When a British radio DJ paid €7.04 million for Lot 328 at the Ferrari Leggenda e Passione event this year, he became the owner of the most expensive car ever sold at auction. Given that the guide price was €3.2 million, you could be forgiven for thinking the auction house would have been the happier party. But the BBC's Chris Evans was perhaps even more ecstatic to have bagged a Ferrari 250 GT SWB California Spyder.
The Spyder, described in the auction notes as being "in wonderful condition", is considered by many Ferrari aficionados as one of the most beautiful cars ever made. It is the thirteenth of just fifty-six built and dates back to 1961. Three years later it was sold to actor James Coburn shortly after he filmed "The Great Escape" – a key factor in why its price was driven so high.
Evans is part of a new breed of investor who is buying such cars as an investment of passion. While his passion is obvious, a lack of specialist knowledge may well point other would-be investors in the direction of Florian L Seidl, president and founding partner of Carficionado, which guides and supports collectors and investors to find the best cars in the market.
Seidl left his family's machinery business to set up Carficionado following his own experiences of inefficiencies in the high-end car business. "The current boom we are experiencing as shown by the Spyder sale is fuelled by people investing in cars as an alternative investment form," he says.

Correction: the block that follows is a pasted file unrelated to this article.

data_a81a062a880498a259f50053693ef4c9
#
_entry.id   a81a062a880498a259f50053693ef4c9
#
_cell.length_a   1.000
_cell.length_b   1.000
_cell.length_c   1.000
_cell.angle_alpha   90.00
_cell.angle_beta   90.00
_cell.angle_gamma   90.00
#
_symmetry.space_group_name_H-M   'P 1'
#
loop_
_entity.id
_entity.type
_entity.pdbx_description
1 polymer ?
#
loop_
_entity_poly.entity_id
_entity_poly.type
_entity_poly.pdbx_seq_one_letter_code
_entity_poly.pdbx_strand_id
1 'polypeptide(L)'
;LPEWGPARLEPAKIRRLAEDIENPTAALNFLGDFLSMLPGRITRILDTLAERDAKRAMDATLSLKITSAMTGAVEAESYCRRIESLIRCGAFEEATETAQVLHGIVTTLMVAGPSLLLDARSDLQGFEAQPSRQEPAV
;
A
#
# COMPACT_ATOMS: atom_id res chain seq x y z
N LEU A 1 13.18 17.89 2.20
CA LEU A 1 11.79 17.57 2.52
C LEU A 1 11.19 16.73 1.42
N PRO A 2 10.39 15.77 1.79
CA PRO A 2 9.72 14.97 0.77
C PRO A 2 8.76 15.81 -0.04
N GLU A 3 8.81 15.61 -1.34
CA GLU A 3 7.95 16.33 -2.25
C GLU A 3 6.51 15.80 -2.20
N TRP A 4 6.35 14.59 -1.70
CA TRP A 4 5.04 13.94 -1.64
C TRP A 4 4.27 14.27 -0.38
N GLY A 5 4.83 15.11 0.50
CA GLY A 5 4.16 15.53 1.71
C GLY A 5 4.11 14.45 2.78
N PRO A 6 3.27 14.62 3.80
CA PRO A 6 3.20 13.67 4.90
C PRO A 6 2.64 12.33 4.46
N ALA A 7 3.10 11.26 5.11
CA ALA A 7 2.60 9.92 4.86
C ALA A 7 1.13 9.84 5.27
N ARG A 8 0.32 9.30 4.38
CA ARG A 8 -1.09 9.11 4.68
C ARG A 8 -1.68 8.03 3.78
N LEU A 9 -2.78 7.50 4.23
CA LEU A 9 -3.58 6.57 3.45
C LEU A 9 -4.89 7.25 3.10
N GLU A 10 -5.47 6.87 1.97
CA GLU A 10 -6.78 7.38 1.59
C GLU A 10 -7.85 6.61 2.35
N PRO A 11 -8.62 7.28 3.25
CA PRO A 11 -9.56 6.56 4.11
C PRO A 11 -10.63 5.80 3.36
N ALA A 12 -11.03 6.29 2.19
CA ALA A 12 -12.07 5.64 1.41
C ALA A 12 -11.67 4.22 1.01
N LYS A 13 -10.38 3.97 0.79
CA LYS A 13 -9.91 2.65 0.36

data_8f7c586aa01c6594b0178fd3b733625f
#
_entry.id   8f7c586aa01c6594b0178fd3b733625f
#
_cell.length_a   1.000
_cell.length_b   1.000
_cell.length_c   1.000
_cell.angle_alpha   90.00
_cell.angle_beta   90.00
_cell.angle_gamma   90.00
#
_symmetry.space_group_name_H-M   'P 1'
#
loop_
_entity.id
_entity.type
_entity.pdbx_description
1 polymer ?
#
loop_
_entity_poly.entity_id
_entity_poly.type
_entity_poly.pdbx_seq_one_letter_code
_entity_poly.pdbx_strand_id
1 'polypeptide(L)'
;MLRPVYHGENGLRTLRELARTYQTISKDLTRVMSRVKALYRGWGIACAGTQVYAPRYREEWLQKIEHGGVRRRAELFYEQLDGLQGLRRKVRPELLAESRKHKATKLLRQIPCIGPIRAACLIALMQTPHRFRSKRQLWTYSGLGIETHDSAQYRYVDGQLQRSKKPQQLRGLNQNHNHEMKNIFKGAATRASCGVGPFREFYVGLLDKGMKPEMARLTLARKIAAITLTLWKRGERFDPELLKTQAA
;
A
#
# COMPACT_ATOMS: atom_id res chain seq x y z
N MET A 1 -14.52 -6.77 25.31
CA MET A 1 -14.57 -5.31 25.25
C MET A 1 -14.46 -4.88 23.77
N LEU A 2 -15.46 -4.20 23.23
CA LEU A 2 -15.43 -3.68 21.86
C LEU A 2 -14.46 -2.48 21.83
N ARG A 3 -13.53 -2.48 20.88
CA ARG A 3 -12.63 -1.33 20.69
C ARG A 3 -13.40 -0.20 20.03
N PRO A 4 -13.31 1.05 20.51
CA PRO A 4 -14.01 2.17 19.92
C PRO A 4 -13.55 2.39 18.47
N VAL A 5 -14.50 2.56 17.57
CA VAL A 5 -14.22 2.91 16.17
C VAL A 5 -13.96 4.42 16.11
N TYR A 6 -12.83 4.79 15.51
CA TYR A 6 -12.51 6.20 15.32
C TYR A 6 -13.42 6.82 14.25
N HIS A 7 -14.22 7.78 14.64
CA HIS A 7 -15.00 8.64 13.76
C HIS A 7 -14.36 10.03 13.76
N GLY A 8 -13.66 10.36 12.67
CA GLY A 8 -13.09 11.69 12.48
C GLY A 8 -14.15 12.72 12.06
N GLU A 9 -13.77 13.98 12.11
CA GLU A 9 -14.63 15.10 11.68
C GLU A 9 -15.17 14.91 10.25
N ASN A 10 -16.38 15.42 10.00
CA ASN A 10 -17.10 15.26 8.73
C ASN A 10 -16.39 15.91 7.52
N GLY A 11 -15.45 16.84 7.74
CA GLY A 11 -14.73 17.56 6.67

Although some doomsayers believe the market has reached a peak in terms of auction prices, Seidl says the market is stable. "What I am currently telling my clients is that if they are really into something very special then they should go for it," he says.
In particular, Seidl believes there is serious money to be made if you don't focus on the blue chip models and brands. "Cars that are currently underrated include: the Maserati 3500GT, Mistral and original Ghibli; the BMW M1 and the first series of the M3; the Mercedes 190 2.3-16V; and Porsche 928s." he says.
In common with the art market there has been much talk of car investment funds, but while the art world has begun to embrace such funds car investors will have to wait a while longer. "The idea of a car fund has been heavily discussed in the scene for a couple of years now, says Seidl. "I have personally spoken to a lot of collectors who are very interested [in funds] but the exit scenario is the real problem."
For the moment, therefore, Seidl recommends the more traditional, direct investing route. However if, like Evans, you purchase a car as an investment, make sure you don't actually take it out for a quick spin.